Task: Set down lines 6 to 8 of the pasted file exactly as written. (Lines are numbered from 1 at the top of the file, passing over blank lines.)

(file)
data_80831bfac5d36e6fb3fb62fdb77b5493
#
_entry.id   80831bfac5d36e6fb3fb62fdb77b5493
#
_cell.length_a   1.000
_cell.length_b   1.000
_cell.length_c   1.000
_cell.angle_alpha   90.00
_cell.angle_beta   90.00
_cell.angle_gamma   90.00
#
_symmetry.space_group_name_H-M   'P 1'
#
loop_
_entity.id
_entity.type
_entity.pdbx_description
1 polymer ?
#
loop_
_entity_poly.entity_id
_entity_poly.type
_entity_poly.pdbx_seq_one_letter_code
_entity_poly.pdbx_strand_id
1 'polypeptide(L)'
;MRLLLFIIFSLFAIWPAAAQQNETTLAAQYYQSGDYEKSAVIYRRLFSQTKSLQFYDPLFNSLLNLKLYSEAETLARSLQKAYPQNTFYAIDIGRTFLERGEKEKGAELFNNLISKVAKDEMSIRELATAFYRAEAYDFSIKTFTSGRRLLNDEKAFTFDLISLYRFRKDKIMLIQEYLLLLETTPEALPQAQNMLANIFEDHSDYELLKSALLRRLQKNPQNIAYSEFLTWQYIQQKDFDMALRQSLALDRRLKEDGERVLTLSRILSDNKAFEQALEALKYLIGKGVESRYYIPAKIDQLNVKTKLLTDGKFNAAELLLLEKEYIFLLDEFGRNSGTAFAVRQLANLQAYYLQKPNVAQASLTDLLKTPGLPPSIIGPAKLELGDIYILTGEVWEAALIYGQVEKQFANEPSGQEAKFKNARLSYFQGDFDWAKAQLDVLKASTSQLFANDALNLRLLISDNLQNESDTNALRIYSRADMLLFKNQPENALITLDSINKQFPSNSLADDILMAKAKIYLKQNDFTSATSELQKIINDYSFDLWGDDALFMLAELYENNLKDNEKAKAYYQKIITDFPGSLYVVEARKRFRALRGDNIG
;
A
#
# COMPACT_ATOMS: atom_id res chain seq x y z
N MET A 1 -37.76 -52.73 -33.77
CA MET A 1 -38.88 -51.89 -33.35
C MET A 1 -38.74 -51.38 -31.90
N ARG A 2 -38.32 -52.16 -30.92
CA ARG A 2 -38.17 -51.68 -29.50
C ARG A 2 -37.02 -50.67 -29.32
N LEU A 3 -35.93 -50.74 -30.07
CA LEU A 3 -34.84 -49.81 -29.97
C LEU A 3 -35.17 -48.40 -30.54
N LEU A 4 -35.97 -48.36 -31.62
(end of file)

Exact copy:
_cell.length_b   1.000
_cell.length_c   1.000
_cell.angle_alpha   90.00